JACKSON, Miss. (AP) — A cancer doctor and her former billing agent pleaded guilty Friday for their parts in a multimillion-dollar health care fraud case in which prosecutors said old needles were reused, chemotherapy drugs were diluted and public and private insurance was overbilled millions.
Dr. Meera Sachdeva, who founded the Rose Cancer Center in the south Mississippi town of Summit in 2005, pleaded guilty in U.S. District Court in Jackson to one count of health care fraud and two counts of making false statements.
Standing before the judge wearing black-framed glasses and shackles with her long black hair draped over an orange prison jumpsuit, the 50-year-old doctor looked straight ahead while her lawyer denied the most serious allegations that she diluted chemotherapy drugs.
One of her patients, 76-year-old Wayne Spring, watched intently and left the court disappointed. He told The Associated Press that he contracted two bacterial infections from the clinic and now has regular tests for HIV and hepatitis. He beat cancer, but the ordeal left him shaken.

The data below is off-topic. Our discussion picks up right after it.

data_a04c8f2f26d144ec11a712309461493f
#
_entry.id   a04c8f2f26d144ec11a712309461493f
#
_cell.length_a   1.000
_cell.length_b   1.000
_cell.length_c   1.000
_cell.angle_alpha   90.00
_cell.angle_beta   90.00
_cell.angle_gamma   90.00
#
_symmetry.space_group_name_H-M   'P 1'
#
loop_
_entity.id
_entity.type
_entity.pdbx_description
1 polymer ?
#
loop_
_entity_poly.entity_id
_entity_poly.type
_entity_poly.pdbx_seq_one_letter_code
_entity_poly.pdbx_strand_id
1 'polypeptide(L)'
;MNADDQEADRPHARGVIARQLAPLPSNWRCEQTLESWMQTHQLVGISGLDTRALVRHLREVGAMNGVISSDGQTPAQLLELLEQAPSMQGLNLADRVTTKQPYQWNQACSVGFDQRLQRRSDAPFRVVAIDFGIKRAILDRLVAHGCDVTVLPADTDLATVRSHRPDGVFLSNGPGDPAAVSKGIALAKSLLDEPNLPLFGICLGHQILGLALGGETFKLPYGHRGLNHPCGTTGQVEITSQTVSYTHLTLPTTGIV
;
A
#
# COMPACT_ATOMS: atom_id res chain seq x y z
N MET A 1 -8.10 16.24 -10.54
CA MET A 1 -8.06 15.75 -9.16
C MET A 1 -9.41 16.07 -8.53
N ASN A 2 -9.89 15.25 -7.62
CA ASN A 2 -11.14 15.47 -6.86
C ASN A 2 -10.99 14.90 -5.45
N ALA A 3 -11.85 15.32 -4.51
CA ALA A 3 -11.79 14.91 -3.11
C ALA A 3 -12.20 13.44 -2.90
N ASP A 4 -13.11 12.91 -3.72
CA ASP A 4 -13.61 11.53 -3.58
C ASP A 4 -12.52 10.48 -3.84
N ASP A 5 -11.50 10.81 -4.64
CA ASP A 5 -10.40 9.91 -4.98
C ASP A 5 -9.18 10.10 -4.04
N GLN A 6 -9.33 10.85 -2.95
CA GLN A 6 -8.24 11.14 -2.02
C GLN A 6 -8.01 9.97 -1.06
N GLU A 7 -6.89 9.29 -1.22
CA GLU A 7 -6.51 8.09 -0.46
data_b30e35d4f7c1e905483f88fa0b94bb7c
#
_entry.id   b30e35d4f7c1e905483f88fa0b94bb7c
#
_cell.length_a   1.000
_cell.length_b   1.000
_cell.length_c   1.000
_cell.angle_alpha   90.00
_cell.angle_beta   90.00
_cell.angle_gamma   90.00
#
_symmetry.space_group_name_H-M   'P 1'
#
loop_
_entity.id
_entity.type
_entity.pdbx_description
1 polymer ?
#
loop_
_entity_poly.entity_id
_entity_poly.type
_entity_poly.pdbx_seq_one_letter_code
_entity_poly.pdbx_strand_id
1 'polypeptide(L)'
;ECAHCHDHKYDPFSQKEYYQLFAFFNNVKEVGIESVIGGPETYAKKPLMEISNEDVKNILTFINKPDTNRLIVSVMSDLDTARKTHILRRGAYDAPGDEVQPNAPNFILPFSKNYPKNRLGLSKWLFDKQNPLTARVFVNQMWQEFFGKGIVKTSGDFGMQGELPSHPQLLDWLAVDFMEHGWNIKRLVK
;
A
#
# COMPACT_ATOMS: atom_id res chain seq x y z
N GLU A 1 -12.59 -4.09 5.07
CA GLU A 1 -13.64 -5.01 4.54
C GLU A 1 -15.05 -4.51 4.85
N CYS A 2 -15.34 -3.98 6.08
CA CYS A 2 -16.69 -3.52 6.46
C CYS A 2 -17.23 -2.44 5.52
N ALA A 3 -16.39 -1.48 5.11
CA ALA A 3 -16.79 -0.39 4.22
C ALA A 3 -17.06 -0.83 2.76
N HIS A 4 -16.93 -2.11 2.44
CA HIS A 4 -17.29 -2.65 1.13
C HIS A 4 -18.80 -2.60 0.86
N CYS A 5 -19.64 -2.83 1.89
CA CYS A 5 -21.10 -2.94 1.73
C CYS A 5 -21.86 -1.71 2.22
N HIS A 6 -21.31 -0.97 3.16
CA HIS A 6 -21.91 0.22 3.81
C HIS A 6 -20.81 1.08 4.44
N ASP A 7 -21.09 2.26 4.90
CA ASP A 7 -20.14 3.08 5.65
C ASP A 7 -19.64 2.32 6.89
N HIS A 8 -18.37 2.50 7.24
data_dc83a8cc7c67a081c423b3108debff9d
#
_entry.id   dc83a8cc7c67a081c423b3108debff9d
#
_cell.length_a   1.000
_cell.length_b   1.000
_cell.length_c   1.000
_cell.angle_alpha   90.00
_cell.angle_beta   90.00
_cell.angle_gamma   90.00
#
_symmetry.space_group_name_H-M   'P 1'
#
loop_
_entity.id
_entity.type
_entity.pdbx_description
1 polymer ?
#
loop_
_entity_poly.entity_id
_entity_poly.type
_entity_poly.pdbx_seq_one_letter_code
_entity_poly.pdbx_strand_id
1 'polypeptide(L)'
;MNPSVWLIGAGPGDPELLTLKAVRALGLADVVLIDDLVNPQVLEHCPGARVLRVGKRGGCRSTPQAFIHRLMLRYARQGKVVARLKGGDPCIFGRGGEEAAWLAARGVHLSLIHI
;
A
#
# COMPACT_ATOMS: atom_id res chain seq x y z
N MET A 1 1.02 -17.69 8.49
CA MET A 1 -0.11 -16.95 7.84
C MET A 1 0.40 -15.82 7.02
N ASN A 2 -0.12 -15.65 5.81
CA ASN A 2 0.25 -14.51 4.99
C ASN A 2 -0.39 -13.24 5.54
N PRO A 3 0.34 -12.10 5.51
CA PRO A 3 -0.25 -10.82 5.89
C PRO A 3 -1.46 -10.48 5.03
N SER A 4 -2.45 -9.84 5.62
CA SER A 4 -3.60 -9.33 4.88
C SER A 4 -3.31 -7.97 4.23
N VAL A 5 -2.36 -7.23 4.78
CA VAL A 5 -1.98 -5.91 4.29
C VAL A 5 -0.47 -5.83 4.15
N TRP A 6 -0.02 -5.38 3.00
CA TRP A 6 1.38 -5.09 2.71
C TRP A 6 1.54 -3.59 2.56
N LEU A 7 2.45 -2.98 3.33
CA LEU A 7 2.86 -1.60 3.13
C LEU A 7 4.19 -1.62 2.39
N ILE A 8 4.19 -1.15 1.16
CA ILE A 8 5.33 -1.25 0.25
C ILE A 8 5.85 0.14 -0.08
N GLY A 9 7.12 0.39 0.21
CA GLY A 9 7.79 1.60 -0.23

"She liked to have killed me," Spring said. "I'm disappointed in the whole thing."
Sachdeva faces up to 20 years in prison. If convicted on all counts she could have faced up to 165 years in prison and more than $3.2 million in fines.
Spring's son, Kirk, wanted Sachdeva to admit to the more serious allegations and was disappointed most of the charges were dropped.
"She's going to pay her due. No matter what happens in here, she will pay her due one day," he said just outside the courtroom.